Concepts for Drumset Improvisation

Concepts for Drumset Improvisation keyImprovisation is at the core of every great jazz performance, and as we mature as musicians we become more confident in expressing ourselves on our instrument. The rhythmic or melodic concepts that we play illustrate a particular mood, and the ideas that resurface often help define a player’s style. Listening to solos by masters like Roy Haynes, Max Roach, Philly Joe Jones, and Jimmy Cobb still has impact today, because each rhythmic concept is so strong, believable, and identifiable.

I recall my first teacher explaining that a good drum solo tells a story, with a beginning where major themes are introduced, a middle where those themes are developed, and an ending that can involve a recapitulation of earlier themes or state a new idea. At the time, when I was a young drummer, this made little sense to me. As I continued to study and listen to classic records, specifically the drum solos, I noticed how many of the ideas were logical, with organized themes and variations. Improvisation is essentially composition in the moment, and as drummers we have a myriad of sounds in our quiver to explore.

Solo Forms
Drum solos are as individual as their creators. There are, however, three basic forms that most solos adhere to: free, song cycle, and vamp. “Sing, Sing, Sing,” featuring Gene Krupa, and Buddy Rich’s “West Side Story” are free of a specific musical structure. If you listen to recordings, you’ll notice that Krupa and Rich solo for a period of time and then count (or cue) the band back into the arrangement. For an example of a more modern free-form approach, check out the work of Andrew Cyrille with pianist Cecil Taylor. In a 1981 MD interview, Cyrille expressed his thoughts on improvisation. “My role with Cecil was interpretative,” he said. “Sometimes I’d be accompanying, but other times I’d be soloing simultaneously with the featured soloist, listening to what was happening around me. I’d think of forming contrasting shapes, sounds, and rhythms by employing various timbres from the set. I’d project certain feelings and pulses by using parts of the set in a particular way.”

The second solo form was made popular during the bebop era, when drummers followed the cycle of the song itself, which was usually divided into four- or eightmeasure phrases. Listening to solos played by Max Roach with trumpeter Clifford Brown on standards like “Joy Spring,” “Parisian Thoroughfare,” and “Sandu” will provide the perfect example of melodic drumming that follows song form. Roach’s solos are considered masterpieces of melodic and rhythmic inventiveness.

The third type is when the soloist improvises over an established vamp or ostinato. This format is unique from the others because the drummer is accompanied by members of the band. One example is Joe Morello’s featured section on the classic Dave Brubeck Quartet track “Take Five.”

Essential Elements
As I gained more experience listening to records, it became easier to identify each solo type. And I started to be able to identify players’ styles as I acquired a greater appreciation and understanding of the rhythmic structures they were exploring.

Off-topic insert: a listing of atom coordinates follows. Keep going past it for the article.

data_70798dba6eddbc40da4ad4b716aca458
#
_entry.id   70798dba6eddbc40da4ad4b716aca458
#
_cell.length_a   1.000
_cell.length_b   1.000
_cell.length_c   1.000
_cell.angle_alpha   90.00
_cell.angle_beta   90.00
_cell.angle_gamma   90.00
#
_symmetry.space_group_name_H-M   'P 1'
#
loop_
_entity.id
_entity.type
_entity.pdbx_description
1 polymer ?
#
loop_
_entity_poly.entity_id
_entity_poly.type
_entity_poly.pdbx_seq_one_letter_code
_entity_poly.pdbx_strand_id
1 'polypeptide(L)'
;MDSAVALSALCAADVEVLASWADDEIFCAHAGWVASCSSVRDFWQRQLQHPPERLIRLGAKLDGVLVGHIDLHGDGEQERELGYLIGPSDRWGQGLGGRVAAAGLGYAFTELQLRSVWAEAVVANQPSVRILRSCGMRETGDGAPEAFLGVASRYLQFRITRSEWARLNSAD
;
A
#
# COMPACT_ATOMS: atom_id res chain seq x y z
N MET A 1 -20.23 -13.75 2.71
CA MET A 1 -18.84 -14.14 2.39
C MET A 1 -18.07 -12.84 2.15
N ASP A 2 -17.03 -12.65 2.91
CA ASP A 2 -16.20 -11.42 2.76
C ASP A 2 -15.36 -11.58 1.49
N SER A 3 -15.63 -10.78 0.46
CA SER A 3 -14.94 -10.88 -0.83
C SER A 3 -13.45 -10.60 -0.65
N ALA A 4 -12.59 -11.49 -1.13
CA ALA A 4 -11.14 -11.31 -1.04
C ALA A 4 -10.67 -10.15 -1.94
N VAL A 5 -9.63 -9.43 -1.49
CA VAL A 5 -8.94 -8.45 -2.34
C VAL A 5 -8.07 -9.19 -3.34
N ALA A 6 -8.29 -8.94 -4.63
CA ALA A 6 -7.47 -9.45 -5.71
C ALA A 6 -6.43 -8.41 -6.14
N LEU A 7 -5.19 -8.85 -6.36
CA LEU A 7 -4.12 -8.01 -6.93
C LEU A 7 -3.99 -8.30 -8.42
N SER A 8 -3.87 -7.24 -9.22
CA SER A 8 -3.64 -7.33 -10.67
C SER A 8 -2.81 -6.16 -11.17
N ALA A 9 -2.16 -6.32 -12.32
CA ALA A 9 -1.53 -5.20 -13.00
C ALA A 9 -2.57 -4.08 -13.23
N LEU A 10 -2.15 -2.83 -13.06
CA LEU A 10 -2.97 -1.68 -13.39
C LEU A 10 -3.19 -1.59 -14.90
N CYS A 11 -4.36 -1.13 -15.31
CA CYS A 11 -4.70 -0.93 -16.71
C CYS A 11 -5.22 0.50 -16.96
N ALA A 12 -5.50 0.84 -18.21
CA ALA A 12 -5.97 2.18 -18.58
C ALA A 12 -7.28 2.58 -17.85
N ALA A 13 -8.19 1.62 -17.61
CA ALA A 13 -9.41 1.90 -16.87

What follows are some of my favorite transcriptions, which you can use for practice and inspiration. As a starting point, try making use of the different themes and phrasing. Horn players add space to their solo lines when they take a breath; a drummer uses space by inserting rests to frame musical ideas and to define phrase start/stop points. A theme is simply a musical idea within your solo, and combinations of themes produce phrases.

Here’s a solo transcription featuring Philly Joe Jones on the song “Half Nelson,” which appears on the Miles Davis Quintet album Workin’. Notice how Jones uses space (rests) to create an eight-measure phrase comprising quarters, 8ths, and 8th-note triplets. (0:00)

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The use of syncopation and accents can make solo statements more exciting. Accents give emphasis to certain beats in a measure, and syncopation is the placement of accents on weak beats within a phrase.

Check out the next example, featuring the great Jimmy Cobb, from the song “Softly as in a Morning Sunrise,” which appears on the Miles Davis Quintet album In Person Saturday Night at the Blackhawk. Notice how Cobb creates texture by incorporating buzz strokes, accents, hi-hat splashes with his left foot, and syncopated patterns on the toms. The example begins at the B section of the first time through the song’s AABA form. (5:45)

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Another consideration when you’re improvising is the use of dynamics and orchestration. Dynamics can help create solo ideas with character and shape, and without them we’re left with one-dimensional statements. Orchestration is applying a single rhythmic idea to the many tonalities of the drumset.

Our final example is a solo chorus accompanied by a walking bass line, from “Snap Crackle” by the incomparable Roy Haynes. This tune is featured on Haynes’ album Out of the Afternoon. The solo encompasses all of the qualities of outstanding improvisation: logic, syncopation, space, phrasing, orchestration, theme and variation, dynamics, individuality, and the element of surprise. (2:44)

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Steve Fidyk has performed with Terell Stafford, Tim Warfield, Dick Oatts, Doc Severinsen, Wayne Bergeron, Phil Wilson, and Maureen McGovern, and he’s a member of the jazz studies faculty at Temple University in Philadelphia. For more info, visit stevefidyk.com.